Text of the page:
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Pupil Voice

Pupils take an active part in decision-making in the college through the elected Student Council. Their opinions are frequently sought across a range of areas including Teaching and Learning, extra-curricular activities and pupil welfare. The Council gives a voice to the pupil population and an opportunity for the pupils to discuss pertinent issues with staff and to influence policy. The Council then forwards proposals to the Senior Leadership Team.


The aims of the School Council are:


  • to improve communication between pupils and staff

  • to ensure St Pius X College promotes a healthy environment in which we learn in partnership

  • to ensure that pupils’ views are acknowledged and where appropriate acted upon

  • to provide pupils with the framework for engaging in active citizenship

  • to make the school a more harmonious place to learn.

Why Have a Student Council?

Student councils give students the opportunity to be actively involved in the school. This is of benefit to the whole school community.

The 2005 report Second-level Student Councils in Ireland identified the following advantages to having a student council:

  • creates a positive school atmosphere;

  • creates a caring school environment, which is supportive and inclusive;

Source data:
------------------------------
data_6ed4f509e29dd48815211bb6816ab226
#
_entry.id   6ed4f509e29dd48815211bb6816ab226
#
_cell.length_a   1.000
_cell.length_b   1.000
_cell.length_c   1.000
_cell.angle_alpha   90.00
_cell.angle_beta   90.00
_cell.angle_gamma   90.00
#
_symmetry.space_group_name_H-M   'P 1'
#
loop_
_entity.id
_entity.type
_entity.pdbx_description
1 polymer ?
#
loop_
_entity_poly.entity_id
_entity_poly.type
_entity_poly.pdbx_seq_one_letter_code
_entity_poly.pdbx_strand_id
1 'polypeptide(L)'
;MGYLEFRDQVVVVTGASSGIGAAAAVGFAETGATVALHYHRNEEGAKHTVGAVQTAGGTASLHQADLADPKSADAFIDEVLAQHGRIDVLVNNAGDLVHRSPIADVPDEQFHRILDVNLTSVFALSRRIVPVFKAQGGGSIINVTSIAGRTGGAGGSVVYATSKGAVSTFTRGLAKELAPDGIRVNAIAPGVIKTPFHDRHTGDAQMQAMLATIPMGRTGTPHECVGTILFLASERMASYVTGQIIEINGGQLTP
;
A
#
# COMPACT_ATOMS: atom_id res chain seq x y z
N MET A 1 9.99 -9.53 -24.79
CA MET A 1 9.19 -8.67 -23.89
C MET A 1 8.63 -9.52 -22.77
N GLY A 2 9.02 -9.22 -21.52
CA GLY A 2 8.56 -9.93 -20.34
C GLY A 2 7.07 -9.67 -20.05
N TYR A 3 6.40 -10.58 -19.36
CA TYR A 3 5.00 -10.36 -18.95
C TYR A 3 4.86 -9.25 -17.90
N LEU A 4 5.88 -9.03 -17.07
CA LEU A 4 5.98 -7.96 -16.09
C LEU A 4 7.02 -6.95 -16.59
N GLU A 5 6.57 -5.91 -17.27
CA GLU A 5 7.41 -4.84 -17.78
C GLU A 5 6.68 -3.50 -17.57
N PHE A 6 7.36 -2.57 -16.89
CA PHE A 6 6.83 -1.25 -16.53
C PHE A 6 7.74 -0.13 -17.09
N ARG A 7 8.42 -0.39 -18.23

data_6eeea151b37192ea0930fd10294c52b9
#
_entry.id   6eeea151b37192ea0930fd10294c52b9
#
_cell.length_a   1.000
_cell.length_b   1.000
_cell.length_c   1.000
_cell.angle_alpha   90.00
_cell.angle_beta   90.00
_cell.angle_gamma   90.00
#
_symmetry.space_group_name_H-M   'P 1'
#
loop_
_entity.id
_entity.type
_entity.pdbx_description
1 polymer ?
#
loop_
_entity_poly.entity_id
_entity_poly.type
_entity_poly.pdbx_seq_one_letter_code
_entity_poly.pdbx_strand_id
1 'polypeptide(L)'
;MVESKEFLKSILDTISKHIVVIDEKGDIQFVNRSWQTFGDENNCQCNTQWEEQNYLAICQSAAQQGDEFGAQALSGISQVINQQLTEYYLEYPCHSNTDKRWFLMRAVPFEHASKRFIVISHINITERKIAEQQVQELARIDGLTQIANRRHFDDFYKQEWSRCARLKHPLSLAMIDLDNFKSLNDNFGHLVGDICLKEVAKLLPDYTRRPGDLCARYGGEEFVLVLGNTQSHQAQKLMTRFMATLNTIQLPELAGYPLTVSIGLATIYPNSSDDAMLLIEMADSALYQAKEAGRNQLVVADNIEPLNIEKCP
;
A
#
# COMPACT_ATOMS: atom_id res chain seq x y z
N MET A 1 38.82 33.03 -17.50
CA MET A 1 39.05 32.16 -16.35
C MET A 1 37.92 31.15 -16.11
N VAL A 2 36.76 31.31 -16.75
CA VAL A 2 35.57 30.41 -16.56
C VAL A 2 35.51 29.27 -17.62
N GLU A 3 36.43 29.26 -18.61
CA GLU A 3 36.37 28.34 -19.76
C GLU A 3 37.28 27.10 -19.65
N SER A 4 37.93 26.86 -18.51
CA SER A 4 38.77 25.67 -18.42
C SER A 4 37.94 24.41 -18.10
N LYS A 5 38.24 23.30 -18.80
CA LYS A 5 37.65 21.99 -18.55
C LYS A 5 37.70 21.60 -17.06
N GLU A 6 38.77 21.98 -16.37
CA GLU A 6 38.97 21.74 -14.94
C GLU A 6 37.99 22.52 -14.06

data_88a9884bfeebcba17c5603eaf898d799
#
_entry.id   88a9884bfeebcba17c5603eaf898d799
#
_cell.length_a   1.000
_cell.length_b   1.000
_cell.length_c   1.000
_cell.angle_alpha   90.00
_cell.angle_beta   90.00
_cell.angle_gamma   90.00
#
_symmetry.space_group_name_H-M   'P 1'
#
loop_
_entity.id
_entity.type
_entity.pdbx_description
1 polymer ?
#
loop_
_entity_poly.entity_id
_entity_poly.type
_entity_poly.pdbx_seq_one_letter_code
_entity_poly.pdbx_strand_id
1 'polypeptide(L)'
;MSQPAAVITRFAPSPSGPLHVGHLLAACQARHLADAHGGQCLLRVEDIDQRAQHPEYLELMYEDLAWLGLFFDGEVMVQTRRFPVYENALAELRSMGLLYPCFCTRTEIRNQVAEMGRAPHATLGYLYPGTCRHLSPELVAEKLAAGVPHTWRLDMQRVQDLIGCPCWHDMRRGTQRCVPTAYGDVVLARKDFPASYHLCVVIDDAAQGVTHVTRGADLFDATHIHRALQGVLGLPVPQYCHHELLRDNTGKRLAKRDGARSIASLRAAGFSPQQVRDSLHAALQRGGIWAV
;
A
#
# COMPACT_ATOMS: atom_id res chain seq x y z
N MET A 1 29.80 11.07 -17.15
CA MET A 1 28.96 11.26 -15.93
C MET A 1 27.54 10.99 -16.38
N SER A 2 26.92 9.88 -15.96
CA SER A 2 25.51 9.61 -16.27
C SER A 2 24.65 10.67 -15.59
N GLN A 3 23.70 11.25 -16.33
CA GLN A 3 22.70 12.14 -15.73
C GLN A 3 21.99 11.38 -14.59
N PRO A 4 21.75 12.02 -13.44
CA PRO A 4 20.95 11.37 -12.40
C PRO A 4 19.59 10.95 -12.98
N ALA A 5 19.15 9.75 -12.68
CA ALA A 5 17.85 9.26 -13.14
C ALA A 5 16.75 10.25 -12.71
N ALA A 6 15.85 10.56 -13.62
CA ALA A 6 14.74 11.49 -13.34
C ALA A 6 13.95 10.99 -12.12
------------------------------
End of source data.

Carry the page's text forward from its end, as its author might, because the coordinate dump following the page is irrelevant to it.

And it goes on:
• a vehicle for student participation;

  • beneficial impact on issues such as discipline, bullying and staff-student relations;

  • creates educational opportunities for students;

  • provides an interactive learning environment;

  • students can develop communication and leadership skills, responsibility and accountability;

  • valuable resource to management, teachers and other students.

Senior Mentors

In St Pius X College two senior mentors have been assigned to all Year 8 classes to help them with the transition from primary to secondary school.

The mentor is a senior school pupil who has expressed an interest in helping the younger pupils. They help to make pupils feel welcome and at ease. The mentors help out in form class and encourage the pupils to join extra-curricular activities at break and lunch time. They answer questions the pupils might have about any aspect of school life. Individual pupil mentors are employed where appropriate.

The pupils respond well to having mentors and relationships between pupils and mentors are positive. Issues addressed can range from managing school work to how to make new friends.

We believe that pupils flourish when they are given the opportunity to lead and to mentor.

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